“Dad!… I got one!!!”
And good lord, did he ever. My youngest son’s rod was dang near bent in half. As I rushed to his side, my first paternal instinct caused me to grab him around the waist so he didn’t get pulled in to swift river. We were fishing downtown at the local river and Blake had his hands full with an aggressive small mouth bass. The fish leaped and splashed, lighting my sons face up with joy. Unfortunately he ended up losing the fish, but Blake didn’t care. He just cast out again in hopes of another.
I love fishing with my kids for several reasons. First and foremost, it’s guaranteed time together. Also, it’s good for them. After a long and stressful year at school, the kids are ready to relax and wet a few lines. So many kids get no experiences other than in front of an electronic screen, and I don’t want my kids to be like that. Additionally we enjoy eating fresh caught fish, and it’s fun for the kids to help gather our meals. The list of benefits of fishing and an outdoor lifestyle are endless, but those are the main reasons we like to be on the water whenever possible.
Fishing doesn’t have to be expensive, and it doesn’t always require a boat. What it does require is time and patience. It’s important to make sure the fishing experiences are fun… and that kids want to do it again. Here’s what we do each summer to make sure the kids want to keep coming back for more.
The author’s son is all smiles with this nice bass he just landed.
At our local river, getting access is no problem. In fact the city has several parks that line the river with easy and safe access. We all wear cruddy clothes and shoes in case, or more like when, one of us gets wet. If the depth, current, young age or lack of swimming skill are ever a concern, I always make the kids wear life jackets.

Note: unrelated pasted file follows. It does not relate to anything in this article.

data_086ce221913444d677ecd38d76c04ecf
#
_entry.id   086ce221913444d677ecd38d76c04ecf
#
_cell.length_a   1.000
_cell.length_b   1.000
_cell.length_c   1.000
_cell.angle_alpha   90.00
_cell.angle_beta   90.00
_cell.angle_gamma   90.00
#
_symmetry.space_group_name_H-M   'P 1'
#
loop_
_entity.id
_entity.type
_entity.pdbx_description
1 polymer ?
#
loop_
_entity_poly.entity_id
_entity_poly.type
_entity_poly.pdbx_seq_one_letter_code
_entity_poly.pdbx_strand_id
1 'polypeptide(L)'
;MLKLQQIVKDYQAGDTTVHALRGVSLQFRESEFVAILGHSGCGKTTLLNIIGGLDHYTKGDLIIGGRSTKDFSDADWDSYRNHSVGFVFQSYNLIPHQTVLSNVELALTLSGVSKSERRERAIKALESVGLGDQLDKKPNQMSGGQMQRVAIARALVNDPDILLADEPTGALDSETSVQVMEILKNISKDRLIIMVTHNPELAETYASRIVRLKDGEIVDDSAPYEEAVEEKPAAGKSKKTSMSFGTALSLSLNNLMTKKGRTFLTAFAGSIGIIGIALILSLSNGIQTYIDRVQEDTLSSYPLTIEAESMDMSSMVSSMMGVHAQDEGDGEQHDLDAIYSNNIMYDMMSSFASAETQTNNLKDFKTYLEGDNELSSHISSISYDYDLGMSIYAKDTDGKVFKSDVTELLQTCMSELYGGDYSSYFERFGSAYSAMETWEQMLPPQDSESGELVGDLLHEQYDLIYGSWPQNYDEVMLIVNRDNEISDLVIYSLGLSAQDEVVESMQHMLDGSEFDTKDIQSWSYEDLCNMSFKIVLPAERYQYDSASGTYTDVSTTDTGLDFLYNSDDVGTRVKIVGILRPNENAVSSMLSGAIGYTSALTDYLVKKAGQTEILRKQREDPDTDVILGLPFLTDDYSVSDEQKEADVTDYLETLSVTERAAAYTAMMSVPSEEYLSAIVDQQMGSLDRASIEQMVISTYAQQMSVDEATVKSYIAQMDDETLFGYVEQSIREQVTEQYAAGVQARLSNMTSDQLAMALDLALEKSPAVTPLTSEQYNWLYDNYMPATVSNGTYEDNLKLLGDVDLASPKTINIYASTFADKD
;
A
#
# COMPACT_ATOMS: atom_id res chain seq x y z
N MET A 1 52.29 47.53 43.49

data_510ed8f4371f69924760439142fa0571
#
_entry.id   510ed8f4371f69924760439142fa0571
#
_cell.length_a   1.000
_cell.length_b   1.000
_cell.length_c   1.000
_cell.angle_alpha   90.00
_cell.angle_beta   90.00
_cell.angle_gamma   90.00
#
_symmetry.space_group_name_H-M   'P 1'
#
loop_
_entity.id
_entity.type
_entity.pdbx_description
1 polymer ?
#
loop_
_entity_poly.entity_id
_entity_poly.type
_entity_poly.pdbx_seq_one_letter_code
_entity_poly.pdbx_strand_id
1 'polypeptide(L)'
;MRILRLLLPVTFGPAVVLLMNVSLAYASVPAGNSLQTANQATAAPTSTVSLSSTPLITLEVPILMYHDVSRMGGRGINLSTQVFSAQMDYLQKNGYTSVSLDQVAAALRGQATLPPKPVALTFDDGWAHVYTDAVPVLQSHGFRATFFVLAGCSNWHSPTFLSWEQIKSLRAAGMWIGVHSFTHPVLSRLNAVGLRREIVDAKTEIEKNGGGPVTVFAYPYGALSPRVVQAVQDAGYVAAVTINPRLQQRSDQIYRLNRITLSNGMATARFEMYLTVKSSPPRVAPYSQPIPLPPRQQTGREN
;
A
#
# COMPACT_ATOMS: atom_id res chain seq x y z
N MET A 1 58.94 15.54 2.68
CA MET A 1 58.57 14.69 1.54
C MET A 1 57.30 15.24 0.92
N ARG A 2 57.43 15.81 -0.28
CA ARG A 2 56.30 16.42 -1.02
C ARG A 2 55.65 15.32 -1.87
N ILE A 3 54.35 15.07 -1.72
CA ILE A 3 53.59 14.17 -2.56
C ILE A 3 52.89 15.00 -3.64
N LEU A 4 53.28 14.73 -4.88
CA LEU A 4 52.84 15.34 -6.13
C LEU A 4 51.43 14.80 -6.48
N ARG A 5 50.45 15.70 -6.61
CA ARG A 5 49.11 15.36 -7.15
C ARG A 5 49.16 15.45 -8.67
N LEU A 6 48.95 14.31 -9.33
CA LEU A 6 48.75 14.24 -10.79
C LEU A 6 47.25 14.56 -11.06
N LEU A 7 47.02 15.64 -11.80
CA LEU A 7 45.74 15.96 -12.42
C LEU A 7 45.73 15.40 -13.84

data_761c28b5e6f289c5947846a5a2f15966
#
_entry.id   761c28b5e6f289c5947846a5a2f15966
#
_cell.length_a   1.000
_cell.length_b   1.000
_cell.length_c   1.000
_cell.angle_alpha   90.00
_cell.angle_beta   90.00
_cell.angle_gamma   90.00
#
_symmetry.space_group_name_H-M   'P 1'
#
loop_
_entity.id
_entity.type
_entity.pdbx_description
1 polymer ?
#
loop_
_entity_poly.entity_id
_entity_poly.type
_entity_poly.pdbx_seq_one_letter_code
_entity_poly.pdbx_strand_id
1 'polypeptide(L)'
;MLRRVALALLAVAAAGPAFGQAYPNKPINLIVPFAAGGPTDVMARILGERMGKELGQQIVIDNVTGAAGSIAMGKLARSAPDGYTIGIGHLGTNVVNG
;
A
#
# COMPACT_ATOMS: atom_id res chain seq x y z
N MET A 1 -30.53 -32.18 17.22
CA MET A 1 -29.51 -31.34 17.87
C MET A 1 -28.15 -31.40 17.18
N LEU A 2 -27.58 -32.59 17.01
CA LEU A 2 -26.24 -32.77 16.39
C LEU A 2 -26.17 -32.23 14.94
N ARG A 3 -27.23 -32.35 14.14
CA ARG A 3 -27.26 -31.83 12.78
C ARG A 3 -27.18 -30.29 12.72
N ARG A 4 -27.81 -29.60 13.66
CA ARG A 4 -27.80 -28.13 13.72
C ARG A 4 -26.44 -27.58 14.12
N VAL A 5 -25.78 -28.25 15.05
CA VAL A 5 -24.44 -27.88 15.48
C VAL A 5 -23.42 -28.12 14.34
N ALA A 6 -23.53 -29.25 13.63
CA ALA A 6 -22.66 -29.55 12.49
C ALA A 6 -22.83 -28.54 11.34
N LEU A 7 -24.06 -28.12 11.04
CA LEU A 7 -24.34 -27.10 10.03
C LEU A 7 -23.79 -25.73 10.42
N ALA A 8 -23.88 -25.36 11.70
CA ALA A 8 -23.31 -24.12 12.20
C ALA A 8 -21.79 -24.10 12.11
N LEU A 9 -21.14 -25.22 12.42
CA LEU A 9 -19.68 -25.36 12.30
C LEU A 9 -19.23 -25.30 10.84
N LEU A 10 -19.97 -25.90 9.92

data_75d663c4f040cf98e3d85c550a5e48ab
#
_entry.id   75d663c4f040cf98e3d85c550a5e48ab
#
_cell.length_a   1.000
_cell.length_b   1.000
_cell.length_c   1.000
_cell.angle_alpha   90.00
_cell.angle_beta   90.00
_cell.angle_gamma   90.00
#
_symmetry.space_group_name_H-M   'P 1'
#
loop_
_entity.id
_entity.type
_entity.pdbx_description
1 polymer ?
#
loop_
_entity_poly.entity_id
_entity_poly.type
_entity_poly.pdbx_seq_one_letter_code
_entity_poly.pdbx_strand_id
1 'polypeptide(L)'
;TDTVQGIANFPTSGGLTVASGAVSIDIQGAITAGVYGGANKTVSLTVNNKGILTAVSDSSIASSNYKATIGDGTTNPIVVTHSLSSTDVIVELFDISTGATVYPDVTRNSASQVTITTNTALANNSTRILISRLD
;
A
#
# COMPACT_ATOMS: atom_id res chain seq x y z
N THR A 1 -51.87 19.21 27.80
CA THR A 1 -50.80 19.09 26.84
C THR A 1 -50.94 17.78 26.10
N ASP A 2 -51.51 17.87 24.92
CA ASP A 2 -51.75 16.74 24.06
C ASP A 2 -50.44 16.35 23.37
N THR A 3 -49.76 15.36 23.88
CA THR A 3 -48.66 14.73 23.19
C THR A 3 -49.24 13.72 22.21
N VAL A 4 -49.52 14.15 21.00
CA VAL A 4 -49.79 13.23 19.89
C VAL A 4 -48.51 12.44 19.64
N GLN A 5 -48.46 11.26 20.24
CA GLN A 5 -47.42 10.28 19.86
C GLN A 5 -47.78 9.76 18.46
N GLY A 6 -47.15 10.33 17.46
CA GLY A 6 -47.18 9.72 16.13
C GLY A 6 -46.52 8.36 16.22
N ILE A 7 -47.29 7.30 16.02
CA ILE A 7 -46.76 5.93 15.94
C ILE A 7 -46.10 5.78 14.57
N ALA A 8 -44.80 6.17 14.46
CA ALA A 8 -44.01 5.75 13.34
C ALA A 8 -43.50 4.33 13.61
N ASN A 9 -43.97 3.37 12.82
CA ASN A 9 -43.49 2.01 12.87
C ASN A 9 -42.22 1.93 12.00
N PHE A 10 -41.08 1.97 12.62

From shore or sometimes in kayaks, we cast a variety of lures hoping to hook into a few kinds of fish. In our area, the rivers are full of pike and small mouth bass. We choose the lure based on the current and bottom surface. For instance, in fast rocks areas, I have the kids cast plastic tubes and other soft baits on heavy jigs. We bump them across the bottom hoping to get a bass to bite.
In the slower currents, backwater, or weedy areas we cast shallow running crank-baits. I like the shallow runners because I have a lot of control over where the lure will end up. For instance, I can cast a good crank-bait into open water, and reel it back while the current takes it downstream. Then, when I get close to a logjam, I’ll quit reeling and let it float back up, avoiding any snags. Once I’m clear, I crank it again and it dives deep. I love being able to have that much control over a lure’s path through the river.
Depending on what kid I’m with, they may use what I have or they may just be casting simple little spinners. My older two boys can out-fish me, and they’ll use everything I have. The younger two? They just want to cast and reel, and will stop often to look at bugs and crayfish. I try to get them light spinners that will stay clear of snags.
Native brook trout like this are absolutely beautiful, and can be caught in cols streams and ponds.